MGWCC #656

crossword 2:37 
meta 2:15 


hello and welcome to episode #656 of matt gaffney’s weekly crossword contest, “Poetry in Motion”. for this week 4 puzzle which came out on christmas day, the instructions tell us that the answer is a stocking stuffer. i typically don’t actually blog the last MGWCC of the year, as i’m usually traveling at this time of year. but this year is atypical for a number of reasons, isn’t it? anyway, here i am. what’s the theme of the puzzle? as is fairly obvious from a glance at the clues (with a nudge from the title), eight across clues are written in the form of a rhyming couplet:

  • {This is the sound of things striking the ground} CLATTER.
  • {They really know how to travel in snow} REINDEER.
  • {Part with a shoe on Seattle Slew} HOOF.
  • {Word for a light that’s especially bright} FLASH.
  • {It is a spread you can put on your bread} JELLY.
  • {Structure with mortar at a property’s border} WALL.
  • {Part that may grow on Pinocchio} NOSE.
  • {It’s what you get when the sun has set} NIGHT.

eight is rather a lot of theme answers for a slightly undersized (13×13) grid, but several of them are quite short. anyway, the next big aha is that these are not just any eight random words—REINDEER in particular stands out as holiday-related, which seems relevant given the instruction set. in fact, all eight of these words are line-ending words in the poem a visit from st. nicholas by clement clarke moore, a.k.a. “twas the night before christmas”. a further nudge is that the eight theme clues are written not just as rhyming couplets, but in the same meter as the poem, i.e. anapestic tetrameter.

what are we to do with this information? for each theme word, we need the corresponding rhyming word from the poem, like so:

  • When out on the lawn there arose such a CLATTER, / I sprang from my bed to see what was the matter.
  • When what to my wondering eyes did appear, / But a miniature sleigh and eight tiny REINDEER,
  • And then, in a twinkling, I heard on the roof / The prancing and pawing of each little HOOF. it’s unclear to me whether these words rhymed in the 19th-century american english spoken by moore, but they certainly do not rhyme the way i say them. i know there are some places in the country (maybe southeastern pennsylvania?) where people pronounce “roof” with a vowel sound closer to a schwa than a long u, and maybe there are even places where people pronounce “hoof” with a long u.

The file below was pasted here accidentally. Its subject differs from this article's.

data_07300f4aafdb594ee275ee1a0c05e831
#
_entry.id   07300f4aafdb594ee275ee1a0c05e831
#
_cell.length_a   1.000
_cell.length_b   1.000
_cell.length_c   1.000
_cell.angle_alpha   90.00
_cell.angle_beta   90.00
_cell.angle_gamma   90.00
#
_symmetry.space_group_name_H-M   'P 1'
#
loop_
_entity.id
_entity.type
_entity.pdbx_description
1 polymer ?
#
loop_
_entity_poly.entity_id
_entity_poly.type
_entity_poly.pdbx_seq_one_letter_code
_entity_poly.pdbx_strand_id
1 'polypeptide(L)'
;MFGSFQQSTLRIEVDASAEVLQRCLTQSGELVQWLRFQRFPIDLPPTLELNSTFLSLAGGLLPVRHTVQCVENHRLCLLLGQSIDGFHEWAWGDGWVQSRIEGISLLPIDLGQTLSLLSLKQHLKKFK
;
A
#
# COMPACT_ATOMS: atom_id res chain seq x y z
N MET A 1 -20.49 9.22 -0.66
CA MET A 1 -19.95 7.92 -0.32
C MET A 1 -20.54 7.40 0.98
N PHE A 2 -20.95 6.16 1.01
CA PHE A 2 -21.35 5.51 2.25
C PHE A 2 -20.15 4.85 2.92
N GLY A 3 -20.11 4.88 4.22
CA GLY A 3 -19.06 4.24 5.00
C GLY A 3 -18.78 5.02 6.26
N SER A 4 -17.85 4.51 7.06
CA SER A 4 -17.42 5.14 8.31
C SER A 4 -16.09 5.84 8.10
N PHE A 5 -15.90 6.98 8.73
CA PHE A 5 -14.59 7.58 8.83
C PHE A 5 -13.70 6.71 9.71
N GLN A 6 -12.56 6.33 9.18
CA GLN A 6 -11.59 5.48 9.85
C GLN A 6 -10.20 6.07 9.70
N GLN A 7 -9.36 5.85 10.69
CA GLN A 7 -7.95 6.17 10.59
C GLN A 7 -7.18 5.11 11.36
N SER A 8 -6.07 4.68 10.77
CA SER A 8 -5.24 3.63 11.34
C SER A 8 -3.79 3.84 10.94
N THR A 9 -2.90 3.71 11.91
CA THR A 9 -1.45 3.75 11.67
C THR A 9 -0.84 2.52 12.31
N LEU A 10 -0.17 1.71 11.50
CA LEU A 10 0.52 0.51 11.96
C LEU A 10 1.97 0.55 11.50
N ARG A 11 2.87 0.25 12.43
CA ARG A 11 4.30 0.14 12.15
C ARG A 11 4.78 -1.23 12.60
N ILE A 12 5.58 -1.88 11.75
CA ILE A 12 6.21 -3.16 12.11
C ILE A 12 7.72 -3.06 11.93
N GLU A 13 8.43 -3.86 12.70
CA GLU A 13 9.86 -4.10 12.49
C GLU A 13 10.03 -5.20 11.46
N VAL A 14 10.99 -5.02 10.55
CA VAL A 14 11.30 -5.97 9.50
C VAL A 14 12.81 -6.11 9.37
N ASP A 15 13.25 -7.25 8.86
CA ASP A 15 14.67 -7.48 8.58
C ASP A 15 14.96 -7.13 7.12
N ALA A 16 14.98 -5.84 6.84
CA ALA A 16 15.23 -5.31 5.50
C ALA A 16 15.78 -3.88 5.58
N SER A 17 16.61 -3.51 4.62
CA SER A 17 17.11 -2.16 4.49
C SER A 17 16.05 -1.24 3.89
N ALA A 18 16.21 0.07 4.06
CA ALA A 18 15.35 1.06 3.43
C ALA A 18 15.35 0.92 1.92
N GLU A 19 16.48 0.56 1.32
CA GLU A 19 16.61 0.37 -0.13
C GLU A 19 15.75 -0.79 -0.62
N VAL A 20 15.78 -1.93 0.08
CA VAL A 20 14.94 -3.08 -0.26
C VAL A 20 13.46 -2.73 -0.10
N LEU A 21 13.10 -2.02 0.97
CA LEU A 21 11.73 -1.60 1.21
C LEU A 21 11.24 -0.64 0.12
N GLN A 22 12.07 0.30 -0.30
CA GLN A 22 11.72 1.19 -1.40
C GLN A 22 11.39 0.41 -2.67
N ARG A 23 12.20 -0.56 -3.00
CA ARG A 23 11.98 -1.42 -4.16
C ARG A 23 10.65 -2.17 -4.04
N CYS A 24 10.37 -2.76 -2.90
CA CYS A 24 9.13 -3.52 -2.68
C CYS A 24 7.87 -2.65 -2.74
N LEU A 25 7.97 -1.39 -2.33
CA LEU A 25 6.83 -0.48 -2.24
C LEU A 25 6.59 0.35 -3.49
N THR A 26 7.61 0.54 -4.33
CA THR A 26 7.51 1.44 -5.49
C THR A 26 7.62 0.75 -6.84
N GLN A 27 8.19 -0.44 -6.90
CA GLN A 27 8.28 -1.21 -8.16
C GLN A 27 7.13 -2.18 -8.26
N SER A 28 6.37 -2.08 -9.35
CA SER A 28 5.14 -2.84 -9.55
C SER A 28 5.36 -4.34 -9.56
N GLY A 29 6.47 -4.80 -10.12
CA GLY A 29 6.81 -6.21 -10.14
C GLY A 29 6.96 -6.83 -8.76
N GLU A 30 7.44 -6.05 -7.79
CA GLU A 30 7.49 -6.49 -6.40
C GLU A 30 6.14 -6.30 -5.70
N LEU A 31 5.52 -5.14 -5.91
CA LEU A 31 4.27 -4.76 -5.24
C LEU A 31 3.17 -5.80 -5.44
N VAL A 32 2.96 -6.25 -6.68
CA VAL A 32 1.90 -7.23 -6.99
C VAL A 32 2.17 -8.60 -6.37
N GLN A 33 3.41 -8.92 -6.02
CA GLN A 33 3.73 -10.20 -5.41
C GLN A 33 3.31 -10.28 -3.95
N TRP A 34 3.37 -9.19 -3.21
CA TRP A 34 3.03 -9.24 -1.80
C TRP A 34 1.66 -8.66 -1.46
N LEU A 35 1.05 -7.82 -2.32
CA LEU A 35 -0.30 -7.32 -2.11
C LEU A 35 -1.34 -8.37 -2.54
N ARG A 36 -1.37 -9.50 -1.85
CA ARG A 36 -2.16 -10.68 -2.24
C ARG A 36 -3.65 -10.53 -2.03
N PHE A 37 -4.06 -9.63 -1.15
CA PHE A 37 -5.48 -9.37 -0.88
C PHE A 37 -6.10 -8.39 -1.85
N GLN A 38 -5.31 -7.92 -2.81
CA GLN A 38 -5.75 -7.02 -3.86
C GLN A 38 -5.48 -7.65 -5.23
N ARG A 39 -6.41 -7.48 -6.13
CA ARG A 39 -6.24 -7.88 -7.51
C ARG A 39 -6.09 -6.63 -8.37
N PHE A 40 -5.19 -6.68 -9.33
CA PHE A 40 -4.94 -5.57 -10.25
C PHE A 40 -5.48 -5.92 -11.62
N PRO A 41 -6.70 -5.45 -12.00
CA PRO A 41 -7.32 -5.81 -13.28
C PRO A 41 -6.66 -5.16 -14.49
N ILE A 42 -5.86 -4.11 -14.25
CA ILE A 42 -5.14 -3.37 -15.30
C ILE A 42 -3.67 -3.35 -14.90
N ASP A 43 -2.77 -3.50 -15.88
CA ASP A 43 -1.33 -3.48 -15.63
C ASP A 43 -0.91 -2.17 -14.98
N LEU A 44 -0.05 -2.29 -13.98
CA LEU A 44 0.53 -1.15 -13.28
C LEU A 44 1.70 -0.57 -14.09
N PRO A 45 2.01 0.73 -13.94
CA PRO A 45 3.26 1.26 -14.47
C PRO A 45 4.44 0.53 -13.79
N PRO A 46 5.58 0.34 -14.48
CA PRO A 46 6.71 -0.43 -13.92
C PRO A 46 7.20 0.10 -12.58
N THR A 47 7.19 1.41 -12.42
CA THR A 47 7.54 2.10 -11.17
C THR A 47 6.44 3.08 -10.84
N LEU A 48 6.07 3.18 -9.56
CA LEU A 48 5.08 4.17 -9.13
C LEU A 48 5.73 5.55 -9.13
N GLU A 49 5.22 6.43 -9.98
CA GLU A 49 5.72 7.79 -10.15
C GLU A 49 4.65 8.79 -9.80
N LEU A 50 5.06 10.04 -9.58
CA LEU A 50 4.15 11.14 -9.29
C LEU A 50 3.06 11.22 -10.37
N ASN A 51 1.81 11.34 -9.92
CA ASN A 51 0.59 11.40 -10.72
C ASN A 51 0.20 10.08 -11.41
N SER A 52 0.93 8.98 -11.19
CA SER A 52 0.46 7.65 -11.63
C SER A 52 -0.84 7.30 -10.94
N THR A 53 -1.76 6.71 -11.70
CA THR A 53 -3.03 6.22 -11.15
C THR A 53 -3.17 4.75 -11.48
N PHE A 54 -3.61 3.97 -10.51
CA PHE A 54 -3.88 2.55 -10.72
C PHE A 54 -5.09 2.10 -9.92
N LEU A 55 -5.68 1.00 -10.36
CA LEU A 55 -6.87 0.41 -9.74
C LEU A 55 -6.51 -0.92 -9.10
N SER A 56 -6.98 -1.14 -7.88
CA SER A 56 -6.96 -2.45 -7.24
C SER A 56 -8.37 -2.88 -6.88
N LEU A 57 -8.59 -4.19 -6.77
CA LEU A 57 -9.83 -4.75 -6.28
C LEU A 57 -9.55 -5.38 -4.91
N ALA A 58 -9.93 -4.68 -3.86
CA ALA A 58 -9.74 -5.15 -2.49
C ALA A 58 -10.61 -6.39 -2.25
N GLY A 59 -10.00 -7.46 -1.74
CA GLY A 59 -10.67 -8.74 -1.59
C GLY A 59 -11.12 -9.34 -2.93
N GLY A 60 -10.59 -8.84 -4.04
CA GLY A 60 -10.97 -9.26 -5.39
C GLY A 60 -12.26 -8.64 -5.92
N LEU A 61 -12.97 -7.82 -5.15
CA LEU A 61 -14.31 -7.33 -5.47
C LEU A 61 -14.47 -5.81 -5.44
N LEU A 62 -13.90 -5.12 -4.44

• Away to the window I flew like a FLASH, / Tore open the shutters and threw up the sash. i guess the roast sash for christmas eve dinner didn’t go down right, but puking out the window still seems pretty uncouth.
  • He had a broad face and a little round belly / That shook when he laughed, like a bowl full of JELLY.
  • “To the top of the porch! to the top of the WALL! / Now dash away! dash away! dash away all!”
  • And laying his finger aside of his NOSE, / And giving a nod, up the chimney he rose;
  • But I heard him exclaim, ere he drove out of sight— / “Happy Christmas to all, and to all a good NIGHT!” a fitting way to end it, with the final lines of the poem.

reading off the first letters of these eight rhyming words gives MARS BARS, yet another rhyming phrase. i’ve never gotten a mars bar in my christmas stocking, but i certainly have gotten other types of chocolate bars.

this feels much easier to me than last week’s puzzle, which required a combination-of-two-ideas step i don’t know that i would have ever thought of (as there was nothing in the puzzle that suggested it, i think), and indeed there are over 400 correct answers on the leaderboard compared with about a third that many last week. so a slightly wonky difficulty-o-meter again this month, but perhaps a gentler meta to end the year was matt’s christmas present to all of us.